Wishful Thinking: The Provincetown Tennessee Williams 13th Annual Theater Festival, Part 1
For the past three years I have had the privilege of traveling to Cape Cod to see the theatrical offerings of the Provincetown Tennessee Williams Theater Festival. Unlike the two previous years, which both paired Williams’s work with that of another playwright, the thirteenth annual festival instead thematically grouped plays around the theme of “Wishful Thinking.” Joining the works of Williams were plays from Federico García Lorca, Samuel Beckett, and Anton Chekhov, along with a devised piece by festival-favorite Brenna Geffers and The Snagglepuss Chronicles, a comic-book character who has been recently rewritten with Tennessee Williams as the inspiration. There were some wonderful works presented this year, although I will say that the festival overall seemed slightly more uneven than it has to me in previous years. This is perhaps a result of my own wishful thinking, which is undoubtedly a result of the excellent work I have seen over the past two years. At least I seem to be on theme. Come with me as I take you through my festival days as I experienced them.
Doña Rosita the Spinster
The first time I read a Federico García Lorca play I was drawn to it for many of the same reasons I love reading works from Williams: beautiful and poetic writing, a love of symbols, and bravery in showing emotionally epic situations. I was surprised that this was the Lorca work chosen, as the “Wishful Thinking” involved in it is cast in a decidedly negative light. Doña Rosita’s fiancé has left but writes to her that he will return. He never does, and she eventually learns that he has married another while she has waited for him. Her story mirrors that of a specific type of rose her father grows in his garden called “rosa declinata” which has three stages of life in a single day. It is hard as coral and blood-red in the morning, whitening and fainting in the afternoon, and finally it fades at nightfall. The play itself is a complex and surreal fable commenting on the situations Spanish society asked women to endure in order to have any societal standing.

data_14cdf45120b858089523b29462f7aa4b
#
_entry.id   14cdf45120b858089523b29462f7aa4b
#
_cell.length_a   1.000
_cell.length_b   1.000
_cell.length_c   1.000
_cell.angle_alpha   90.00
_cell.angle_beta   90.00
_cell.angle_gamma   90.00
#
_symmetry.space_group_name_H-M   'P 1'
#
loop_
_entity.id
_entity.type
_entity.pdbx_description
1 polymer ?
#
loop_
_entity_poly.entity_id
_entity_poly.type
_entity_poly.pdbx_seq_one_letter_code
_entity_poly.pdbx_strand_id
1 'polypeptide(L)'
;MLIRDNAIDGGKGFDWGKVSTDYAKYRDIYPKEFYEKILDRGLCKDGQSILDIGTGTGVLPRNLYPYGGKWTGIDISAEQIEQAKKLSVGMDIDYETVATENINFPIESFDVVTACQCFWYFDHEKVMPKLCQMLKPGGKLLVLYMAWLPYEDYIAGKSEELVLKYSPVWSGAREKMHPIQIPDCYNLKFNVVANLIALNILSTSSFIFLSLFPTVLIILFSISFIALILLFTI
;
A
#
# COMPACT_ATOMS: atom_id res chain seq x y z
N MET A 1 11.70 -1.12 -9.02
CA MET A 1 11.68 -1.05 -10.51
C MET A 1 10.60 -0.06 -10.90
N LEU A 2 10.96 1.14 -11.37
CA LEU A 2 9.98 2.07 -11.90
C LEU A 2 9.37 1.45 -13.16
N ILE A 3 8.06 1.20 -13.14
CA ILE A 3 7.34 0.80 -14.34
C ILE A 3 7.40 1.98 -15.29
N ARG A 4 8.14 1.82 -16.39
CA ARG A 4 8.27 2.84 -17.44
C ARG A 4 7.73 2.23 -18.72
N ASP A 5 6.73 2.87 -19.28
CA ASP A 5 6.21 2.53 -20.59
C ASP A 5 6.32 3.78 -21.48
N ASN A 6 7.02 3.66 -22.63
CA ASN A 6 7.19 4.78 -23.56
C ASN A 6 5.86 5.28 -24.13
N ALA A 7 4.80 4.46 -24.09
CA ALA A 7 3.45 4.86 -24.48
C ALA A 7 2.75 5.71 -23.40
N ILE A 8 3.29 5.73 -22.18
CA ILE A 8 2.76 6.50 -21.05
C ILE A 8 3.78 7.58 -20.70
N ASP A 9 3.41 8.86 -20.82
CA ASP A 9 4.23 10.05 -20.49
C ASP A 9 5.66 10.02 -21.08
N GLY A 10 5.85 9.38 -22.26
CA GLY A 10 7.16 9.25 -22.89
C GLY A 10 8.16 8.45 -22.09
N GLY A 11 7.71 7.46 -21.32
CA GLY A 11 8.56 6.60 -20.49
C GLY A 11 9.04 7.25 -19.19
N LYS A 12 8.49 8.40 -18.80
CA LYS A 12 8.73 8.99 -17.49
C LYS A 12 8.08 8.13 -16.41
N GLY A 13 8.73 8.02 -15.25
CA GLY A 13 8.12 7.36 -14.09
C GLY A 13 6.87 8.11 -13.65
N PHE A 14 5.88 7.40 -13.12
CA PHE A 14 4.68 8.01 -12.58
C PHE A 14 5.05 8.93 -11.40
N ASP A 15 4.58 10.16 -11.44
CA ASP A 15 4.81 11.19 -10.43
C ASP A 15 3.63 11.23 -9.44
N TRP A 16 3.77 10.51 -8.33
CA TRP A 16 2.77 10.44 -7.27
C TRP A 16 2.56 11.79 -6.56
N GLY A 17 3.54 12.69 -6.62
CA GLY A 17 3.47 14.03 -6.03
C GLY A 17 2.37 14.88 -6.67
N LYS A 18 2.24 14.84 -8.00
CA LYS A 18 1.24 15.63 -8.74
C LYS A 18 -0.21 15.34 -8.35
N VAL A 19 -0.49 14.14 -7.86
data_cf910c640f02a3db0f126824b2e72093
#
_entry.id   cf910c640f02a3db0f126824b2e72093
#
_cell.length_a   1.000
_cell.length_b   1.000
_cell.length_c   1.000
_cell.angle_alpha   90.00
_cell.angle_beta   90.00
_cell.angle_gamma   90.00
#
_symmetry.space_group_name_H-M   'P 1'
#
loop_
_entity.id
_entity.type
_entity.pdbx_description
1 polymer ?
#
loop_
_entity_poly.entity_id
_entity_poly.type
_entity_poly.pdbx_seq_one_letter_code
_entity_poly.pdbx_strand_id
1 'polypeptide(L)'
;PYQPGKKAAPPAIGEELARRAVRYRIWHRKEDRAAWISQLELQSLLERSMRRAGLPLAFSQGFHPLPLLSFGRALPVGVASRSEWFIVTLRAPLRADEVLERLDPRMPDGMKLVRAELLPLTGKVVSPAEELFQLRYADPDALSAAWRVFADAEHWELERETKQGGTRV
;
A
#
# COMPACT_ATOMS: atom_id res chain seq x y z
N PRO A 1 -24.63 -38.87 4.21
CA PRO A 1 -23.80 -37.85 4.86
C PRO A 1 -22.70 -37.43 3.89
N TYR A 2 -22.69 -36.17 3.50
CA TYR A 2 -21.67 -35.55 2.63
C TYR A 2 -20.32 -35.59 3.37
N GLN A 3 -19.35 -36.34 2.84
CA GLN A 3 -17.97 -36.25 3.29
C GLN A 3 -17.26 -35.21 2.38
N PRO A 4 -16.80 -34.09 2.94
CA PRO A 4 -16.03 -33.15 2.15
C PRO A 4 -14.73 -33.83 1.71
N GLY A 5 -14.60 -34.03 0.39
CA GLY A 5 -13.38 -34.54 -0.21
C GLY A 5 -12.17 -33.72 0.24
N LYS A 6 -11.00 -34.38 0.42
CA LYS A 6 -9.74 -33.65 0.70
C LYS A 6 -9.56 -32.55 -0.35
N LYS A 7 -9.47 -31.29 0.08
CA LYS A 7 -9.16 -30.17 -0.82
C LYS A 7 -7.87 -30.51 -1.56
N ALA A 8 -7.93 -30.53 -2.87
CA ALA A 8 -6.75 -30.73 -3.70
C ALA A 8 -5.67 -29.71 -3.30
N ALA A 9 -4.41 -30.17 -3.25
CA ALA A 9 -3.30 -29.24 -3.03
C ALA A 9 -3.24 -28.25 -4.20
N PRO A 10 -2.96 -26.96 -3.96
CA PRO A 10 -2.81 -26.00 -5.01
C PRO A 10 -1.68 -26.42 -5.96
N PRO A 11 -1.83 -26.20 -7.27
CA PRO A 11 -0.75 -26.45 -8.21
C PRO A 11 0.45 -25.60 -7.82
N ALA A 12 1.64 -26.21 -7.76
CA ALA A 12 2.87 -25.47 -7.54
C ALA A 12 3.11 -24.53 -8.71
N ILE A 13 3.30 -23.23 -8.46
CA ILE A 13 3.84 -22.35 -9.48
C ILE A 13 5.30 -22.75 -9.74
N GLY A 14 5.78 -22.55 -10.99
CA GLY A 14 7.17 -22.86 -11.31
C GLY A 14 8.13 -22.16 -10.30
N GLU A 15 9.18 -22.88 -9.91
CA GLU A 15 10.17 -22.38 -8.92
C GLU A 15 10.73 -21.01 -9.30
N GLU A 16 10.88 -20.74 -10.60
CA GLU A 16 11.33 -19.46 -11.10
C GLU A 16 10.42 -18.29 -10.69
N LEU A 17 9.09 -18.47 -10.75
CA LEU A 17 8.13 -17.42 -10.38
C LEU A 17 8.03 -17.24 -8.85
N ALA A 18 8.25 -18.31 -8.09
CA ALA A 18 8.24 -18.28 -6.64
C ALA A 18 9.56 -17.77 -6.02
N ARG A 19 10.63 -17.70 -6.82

This complex play was a bold undertaking by festival director David Kaplan, but when I saw that it was in collaboration with Texas Tech University I was excited to see what would happen. Texas Tech has been behind some of my favorite work of previous years, and yet the majority of the cast was comprised of Atkins Middle School students with no acting experience. As a theatre-educator I am a huge proponent of using the arts as an educational tool. Had this been a workshop production set aside from the major offerings of the festival I would be very excited about the benefits of such undertakings. However, as someone who respects this festival as a place where great theatre is shown, I found the quality of this production to be sorely lacking. I can get behind productions where the actors are trying but lack skill or direction, but I felt that the majority of the people on stage did not seem to want to be there at all. When there are so many actors who want to act, and who are interesting to watch, I cannot understand why more of Texas Tech’s talented actors were not included in this cast. Anna Ruth Aaron-DeSpain was valiantly trying to keep things moving as The Housekeeper, but even she could not salvage a play that was honestly difficult to watch. I applaud the bold choice of taking a chance on a new idea, and yet quality, or at least desire to perform, ought to still matter. I know what director David Kaplan is capable of, as I’ve very much enjoyed his work in the past; and so, like Doña Rosita, I felt myself strung along only to be disappointed.